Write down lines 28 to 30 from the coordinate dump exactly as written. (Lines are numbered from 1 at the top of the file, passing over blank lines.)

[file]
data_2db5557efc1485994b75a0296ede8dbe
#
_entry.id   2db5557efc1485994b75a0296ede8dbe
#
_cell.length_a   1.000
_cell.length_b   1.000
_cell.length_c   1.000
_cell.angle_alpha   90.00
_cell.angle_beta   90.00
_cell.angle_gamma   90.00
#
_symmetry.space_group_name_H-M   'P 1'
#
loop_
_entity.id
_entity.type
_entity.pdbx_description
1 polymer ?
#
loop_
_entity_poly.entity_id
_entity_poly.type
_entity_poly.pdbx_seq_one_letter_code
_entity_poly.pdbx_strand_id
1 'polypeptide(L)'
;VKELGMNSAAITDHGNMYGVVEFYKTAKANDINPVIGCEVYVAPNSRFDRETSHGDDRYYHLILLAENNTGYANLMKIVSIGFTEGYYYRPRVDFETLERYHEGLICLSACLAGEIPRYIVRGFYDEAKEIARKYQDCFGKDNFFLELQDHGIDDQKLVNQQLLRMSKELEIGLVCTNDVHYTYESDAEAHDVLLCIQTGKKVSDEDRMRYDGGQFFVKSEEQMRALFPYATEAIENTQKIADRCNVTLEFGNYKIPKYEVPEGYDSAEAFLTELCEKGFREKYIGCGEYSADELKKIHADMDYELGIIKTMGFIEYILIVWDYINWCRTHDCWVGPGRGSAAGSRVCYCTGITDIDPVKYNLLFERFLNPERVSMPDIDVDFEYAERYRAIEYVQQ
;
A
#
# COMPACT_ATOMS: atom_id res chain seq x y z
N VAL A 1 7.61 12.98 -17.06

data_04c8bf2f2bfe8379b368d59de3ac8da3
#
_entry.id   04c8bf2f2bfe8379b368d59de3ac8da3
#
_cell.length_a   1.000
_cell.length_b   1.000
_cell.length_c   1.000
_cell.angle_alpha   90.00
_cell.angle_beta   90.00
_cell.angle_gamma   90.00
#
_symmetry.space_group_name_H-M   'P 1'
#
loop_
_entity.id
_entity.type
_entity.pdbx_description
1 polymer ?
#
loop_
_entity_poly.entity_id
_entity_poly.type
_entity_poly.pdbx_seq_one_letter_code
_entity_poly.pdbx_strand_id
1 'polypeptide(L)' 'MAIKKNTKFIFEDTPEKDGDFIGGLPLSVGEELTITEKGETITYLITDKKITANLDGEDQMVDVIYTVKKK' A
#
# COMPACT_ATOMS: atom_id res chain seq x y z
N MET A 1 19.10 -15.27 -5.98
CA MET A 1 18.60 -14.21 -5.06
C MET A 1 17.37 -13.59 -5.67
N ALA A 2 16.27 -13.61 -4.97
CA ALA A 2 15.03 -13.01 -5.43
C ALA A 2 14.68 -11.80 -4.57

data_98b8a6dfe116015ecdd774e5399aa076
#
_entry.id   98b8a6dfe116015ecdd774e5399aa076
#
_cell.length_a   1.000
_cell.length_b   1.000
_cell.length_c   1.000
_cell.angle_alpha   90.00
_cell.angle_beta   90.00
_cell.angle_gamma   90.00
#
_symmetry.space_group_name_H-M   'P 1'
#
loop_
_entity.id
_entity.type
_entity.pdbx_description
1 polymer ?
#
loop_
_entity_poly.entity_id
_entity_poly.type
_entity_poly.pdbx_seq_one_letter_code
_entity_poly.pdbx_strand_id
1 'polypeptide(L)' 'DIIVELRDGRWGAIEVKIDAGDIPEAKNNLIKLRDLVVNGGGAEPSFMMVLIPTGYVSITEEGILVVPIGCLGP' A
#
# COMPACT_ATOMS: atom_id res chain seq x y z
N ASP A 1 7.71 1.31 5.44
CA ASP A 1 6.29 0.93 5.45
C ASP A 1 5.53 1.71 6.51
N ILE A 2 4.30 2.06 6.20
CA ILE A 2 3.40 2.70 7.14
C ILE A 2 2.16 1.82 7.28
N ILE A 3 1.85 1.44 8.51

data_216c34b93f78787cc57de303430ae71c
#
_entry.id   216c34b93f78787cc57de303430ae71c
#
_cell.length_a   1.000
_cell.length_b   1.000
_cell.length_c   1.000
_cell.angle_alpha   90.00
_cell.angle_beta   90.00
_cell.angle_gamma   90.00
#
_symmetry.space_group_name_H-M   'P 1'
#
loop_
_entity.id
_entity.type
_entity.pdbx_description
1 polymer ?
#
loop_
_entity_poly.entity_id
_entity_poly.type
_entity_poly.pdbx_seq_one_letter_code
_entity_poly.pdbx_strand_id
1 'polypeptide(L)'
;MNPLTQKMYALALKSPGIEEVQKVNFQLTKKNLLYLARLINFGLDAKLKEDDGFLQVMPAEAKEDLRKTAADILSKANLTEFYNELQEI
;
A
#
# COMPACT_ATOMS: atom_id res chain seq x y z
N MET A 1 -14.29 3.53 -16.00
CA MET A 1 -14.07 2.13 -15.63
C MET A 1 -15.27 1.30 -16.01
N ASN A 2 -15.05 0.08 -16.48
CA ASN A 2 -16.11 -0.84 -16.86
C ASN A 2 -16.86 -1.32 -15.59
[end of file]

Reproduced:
A
#
# COMPACT_ATOMS: atom_id res chain seq x y z